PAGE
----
3 Tips For Communicating Your Need For Social Distancing During The Coronavirus Pandemic

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3 Tips For Communicating Your Need For Social Distancing During The Coronavirus Pandemic

Communicate your need for social distancing without feeling guilty.

Along with physical health, your mental health also takes a toll during the coronavirus pandemic due to stress, anxiety, and fear.

The Center for Disease Control and Prevention (CDC) is recommending social distancing, among other essential public health tips, to contain the spread of COVID-19.

As a counselor, I can't help but notice the confusion around what it means to distance yourself socially. I have had clients asking questions that hit home for many people: "I don't want to be rude, but I don't want to visit my mom's house. I'm worried that I might give her something."

As I listen to their concerns, it occurred to me that there is so much misinformation and knee-jerk reactions around what to do during this crisis, especially with communication.

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You don't have to compromise your relationships or communication with your family and friends while you're under quarantine and isolation.

As an expert in relationships and communication, I have suggestions on how to maintain self-care so you can handle real-life situations in the wake of this pandemic.

Here are 3 ways to communicate your need for social distancing during the coronavirus pandemic without feeling guilty or being rude.

1. Tune in to your emotions — such as fear and panic — and honor them, first.

Don't dismiss your feelings. Imagine this: You are supposed to go to a fundraising event and you've been looking forward to it. Your friend is counting on you to accompany her. It was supposed to be a fun night for both of you.

But now you are worried about a large gathering where you don't know who is going to show up. There are no particular guidelines for public events in your small community — yet.

At the same time, organizations nation-wide are canceling more significant events. You don't want to disappoint your friend. So, you try to put your fear aside and force yourself to go.

We like to please others, hide our fears, and push through them. But this is not the time to ignore our feelings. Listen to your concerns. Ask yourself, "Why am I afraid?"

Do you have enough information from your local community about the status of nearby confirmed cases? What are the safety measures event organizers are taking? Did you talk to your friend about your feelings?

You might feel reassured when you have enough information. You will feel more confident to say no when you communicate with your friend. Either way, your feelings will guide you to the right action.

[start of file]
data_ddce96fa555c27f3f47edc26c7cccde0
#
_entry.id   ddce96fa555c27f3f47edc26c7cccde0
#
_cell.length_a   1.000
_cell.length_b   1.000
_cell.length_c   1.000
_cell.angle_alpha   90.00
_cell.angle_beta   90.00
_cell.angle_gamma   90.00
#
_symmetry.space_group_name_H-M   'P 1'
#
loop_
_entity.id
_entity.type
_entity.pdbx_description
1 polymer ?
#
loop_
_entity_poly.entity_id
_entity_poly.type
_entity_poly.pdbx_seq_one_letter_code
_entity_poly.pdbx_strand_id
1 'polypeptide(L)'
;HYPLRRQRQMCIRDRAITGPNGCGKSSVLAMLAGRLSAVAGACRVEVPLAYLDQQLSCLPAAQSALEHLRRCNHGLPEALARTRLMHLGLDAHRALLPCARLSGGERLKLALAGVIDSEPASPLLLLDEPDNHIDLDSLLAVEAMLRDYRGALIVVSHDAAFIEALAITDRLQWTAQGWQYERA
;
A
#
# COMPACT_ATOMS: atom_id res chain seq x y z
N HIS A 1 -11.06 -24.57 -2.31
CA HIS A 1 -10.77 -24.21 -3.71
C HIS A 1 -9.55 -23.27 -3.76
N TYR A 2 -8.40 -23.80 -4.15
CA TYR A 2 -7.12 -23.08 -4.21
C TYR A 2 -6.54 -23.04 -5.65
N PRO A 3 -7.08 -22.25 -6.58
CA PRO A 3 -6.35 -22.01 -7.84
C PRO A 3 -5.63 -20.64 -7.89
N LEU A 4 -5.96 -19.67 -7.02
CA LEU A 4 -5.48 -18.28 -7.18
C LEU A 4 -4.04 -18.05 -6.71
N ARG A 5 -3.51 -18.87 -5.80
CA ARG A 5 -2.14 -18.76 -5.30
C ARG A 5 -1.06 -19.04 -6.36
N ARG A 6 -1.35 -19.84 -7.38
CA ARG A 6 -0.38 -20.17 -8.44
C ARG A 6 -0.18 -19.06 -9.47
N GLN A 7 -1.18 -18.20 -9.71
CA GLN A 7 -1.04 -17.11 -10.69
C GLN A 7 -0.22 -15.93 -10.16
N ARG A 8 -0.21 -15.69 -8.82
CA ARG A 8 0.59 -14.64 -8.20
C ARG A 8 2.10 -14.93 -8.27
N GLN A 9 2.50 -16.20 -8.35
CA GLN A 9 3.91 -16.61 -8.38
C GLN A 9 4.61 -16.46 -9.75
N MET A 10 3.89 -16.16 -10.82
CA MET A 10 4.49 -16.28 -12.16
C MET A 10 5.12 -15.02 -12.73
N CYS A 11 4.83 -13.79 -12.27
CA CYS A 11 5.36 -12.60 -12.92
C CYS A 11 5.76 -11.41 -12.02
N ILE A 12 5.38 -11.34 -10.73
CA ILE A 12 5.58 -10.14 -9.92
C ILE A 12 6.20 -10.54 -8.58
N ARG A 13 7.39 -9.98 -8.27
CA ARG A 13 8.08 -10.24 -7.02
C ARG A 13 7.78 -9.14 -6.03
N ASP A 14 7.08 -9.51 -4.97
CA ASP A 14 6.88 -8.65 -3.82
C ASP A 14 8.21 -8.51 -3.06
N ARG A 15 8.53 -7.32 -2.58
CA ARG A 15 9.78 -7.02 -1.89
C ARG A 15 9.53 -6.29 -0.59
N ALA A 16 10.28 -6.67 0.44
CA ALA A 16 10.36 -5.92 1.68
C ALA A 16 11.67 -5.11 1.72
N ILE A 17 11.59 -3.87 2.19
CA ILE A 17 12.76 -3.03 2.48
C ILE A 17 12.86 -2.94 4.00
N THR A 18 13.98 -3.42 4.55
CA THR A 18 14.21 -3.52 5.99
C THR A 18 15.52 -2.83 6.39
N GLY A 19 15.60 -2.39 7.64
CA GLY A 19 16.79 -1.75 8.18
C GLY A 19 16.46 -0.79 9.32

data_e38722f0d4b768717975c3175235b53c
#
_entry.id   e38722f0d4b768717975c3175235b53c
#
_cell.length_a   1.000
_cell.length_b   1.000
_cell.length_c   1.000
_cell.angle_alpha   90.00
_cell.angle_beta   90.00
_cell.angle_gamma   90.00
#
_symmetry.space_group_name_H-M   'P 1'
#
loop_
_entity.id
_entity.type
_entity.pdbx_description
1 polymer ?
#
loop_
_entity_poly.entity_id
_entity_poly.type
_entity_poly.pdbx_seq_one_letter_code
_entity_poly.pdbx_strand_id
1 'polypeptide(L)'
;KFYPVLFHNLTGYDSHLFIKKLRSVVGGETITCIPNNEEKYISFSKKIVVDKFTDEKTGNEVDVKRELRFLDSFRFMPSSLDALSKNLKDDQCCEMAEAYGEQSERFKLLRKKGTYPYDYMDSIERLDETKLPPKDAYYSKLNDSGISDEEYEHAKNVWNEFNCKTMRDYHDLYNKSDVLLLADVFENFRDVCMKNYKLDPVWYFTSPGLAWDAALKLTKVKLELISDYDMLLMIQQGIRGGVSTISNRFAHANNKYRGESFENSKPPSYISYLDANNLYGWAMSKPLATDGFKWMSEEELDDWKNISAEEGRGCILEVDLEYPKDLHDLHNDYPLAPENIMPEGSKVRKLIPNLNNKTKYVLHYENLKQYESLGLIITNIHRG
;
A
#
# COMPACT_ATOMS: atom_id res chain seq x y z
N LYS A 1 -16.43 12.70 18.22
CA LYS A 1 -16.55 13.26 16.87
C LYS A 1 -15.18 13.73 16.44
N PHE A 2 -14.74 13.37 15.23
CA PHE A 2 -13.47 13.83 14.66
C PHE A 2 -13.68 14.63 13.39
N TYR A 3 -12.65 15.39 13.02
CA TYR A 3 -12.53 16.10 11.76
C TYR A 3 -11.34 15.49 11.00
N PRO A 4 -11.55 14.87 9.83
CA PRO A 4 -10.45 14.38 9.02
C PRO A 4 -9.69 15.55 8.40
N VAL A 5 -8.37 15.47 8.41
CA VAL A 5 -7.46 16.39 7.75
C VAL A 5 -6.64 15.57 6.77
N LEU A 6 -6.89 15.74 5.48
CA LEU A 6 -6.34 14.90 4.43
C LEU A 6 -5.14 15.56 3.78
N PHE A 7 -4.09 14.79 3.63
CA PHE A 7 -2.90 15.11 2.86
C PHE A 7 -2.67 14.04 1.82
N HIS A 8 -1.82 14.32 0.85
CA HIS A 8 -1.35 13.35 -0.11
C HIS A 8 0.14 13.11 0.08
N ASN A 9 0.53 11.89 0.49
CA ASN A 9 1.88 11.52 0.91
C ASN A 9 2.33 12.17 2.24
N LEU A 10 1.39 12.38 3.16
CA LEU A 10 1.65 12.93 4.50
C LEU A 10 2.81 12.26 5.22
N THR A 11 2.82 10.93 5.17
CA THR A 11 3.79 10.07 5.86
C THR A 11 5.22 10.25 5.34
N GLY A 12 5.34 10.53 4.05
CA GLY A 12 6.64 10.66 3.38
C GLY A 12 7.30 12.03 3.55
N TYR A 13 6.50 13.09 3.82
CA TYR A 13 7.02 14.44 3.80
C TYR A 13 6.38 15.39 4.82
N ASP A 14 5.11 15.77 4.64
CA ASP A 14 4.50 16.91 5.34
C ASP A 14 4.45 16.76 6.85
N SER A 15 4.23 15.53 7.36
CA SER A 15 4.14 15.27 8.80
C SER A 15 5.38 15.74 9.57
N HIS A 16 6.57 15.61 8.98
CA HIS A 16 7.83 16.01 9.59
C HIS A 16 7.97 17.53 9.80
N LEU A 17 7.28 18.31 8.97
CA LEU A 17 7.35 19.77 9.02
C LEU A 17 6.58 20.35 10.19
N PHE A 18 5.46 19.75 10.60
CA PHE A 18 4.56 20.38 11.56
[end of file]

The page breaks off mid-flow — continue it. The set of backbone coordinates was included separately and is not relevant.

2. Create a list of words and phrases you can use to communicate your need for social distancing ahead of time.

It is a good idea to think ahead. What do you want to say before you meet someone new for the first time?

"I would've loved to shake your hand, but I am practicing precautions. I hope you understand."

You might worry that your friend will be offended if you decline her normal bear hugs.

"Hey, I love you. Let's bump elbows instead. I care about us staying healthy too much. I won't enjoy your hugs today like I always do."

Or if you don't want to hang out with a bunch of people in your friend's small living room.

"I would've loved to attend your party, but I am feeling a bit conservative today. I want to spend time with you, though. I'd be happy if you could go for a walk with me on a later day, instead."

Expressing your appreciation for your family and friends, checking in, and even spending time together are great intimacy builders. Social distancing doesn't mean social isolation.

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3. Know that it's okay to stay in and take care of yourself.

You've been exposed to people all day. You've watched social feeds about the pandemic and how many people are affected by it. Your colleagues are talking about it all day at work.

And you've had it enough.

You feel ungrounded, exhausted, and a bit panicky yourself.

Go home. Take a hot shower. Listen to music to cheer up. Light a candle. Take vitamin C and zinc. Doing whatever you can do to soothe yourself is the best course of action.

Self-care takes on a whole different meaning in times like this. Safeguard yourself from overstimulation. Stay away from too much media consumption.

Reducing stress from the outside world can boost your immunity.

As members of our community, we must take responsibility for our health. We need to be well so we can be there for each other.

Do the best you can to arm yourself with information. Check the source to ensure accuracy.

Communicate your needs and reduce stress by cutting unnecessary stimulation.

Let's make sure that we are responding to this crisis with a healthy and helpful attitude.

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Aiko Takemura is a wellness counselor and coach specializing in relationship and life transitions. She is an expert in personal growth through the alignment of body, mind, and energy. You can find more about Aiko on her website.

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